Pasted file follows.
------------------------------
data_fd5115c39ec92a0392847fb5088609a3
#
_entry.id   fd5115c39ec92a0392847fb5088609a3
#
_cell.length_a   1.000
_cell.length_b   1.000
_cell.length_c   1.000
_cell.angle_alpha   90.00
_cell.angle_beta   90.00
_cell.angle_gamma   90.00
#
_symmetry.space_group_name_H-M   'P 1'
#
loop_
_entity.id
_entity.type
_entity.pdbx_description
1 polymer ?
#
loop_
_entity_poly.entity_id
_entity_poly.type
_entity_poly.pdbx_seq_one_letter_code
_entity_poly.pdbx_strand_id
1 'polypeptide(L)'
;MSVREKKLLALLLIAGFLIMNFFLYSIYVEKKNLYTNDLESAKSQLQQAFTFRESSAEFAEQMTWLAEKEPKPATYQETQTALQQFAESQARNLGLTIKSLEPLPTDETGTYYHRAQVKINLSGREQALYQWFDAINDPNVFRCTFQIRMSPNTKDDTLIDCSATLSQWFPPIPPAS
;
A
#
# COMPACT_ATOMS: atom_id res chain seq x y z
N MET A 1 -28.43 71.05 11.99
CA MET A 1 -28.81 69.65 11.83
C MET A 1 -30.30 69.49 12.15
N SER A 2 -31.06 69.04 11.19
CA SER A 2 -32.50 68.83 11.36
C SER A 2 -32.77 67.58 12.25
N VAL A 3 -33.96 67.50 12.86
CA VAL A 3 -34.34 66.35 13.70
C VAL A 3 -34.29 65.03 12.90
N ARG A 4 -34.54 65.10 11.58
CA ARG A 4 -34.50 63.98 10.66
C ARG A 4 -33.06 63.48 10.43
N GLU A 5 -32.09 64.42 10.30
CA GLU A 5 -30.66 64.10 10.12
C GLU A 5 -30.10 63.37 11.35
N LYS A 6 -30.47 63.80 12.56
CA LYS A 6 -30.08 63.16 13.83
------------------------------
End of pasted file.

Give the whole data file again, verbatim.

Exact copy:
data_fd5115c39ec92a0392847fb5088609a3
#
_entry.id   fd5115c39ec92a0392847fb5088609a3
#
_cell.length_a   1.000
_cell.length_b   1.000
_cell.length_c   1.000
_cell.angle_alpha   90.00
_cell.angle_beta   90.00
_cell.angle_gamma   90.00
#
_symmetry.space_group_name_H-M   'P 1'
#
loop_
_entity.id
_entity.type
_entity.pdbx_description
1 polymer ?
#
loop_
_entity_poly.entity_id
_entity_poly.type
_entity_poly.pdbx_seq_one_letter_code
_entity_poly.pdbx_strand_id
1 'polypeptide(L)'
;MSVREKKLLALLLIAGFLIMNFFLYSIYVEKKNLYTNDLESAKSQLQQAFTFRESSAEFAEQMTWLAEKEPKPATYQETQTALQQFAESQARNLGLTIKSLEPLPTDETGTYYHRAQVKINLSGREQALYQWFDAINDPNVFRCTFQIRMSPNTKDDTLIDCSATLSQWFPPIPPAS
;
A
#
# COMPACT_ATOMS: atom_id res chain seq x y z
N MET A 1 -28.43 71.05 11.99
CA MET A 1 -28.81 69.65 11.83
C MET A 1 -30.30 69.49 12.15
N SER A 2 -31.06 69.04 11.19
CA SER A 2 -32.50 68.83 11.36
C SER A 2 -32.77 67.58 12.25
N VAL A 3 -33.96 67.50 12.86
CA VAL A 3 -34.34 66.35 13.70
C VAL A 3 -34.29 65.03 12.90
N ARG A 4 -34.54 65.10 11.58
CA ARG A 4 -34.50 63.98 10.66
C ARG A 4 -33.06 63.48 10.43
N GLU A 5 -32.09 64.42 10.30
CA GLU A 5 -30.66 64.10 10.12
C GLU A 5 -30.10 63.37 11.35
N LYS A 6 -30.47 63.80 12.56
CA LYS A 6 -30.08 63.16 13.83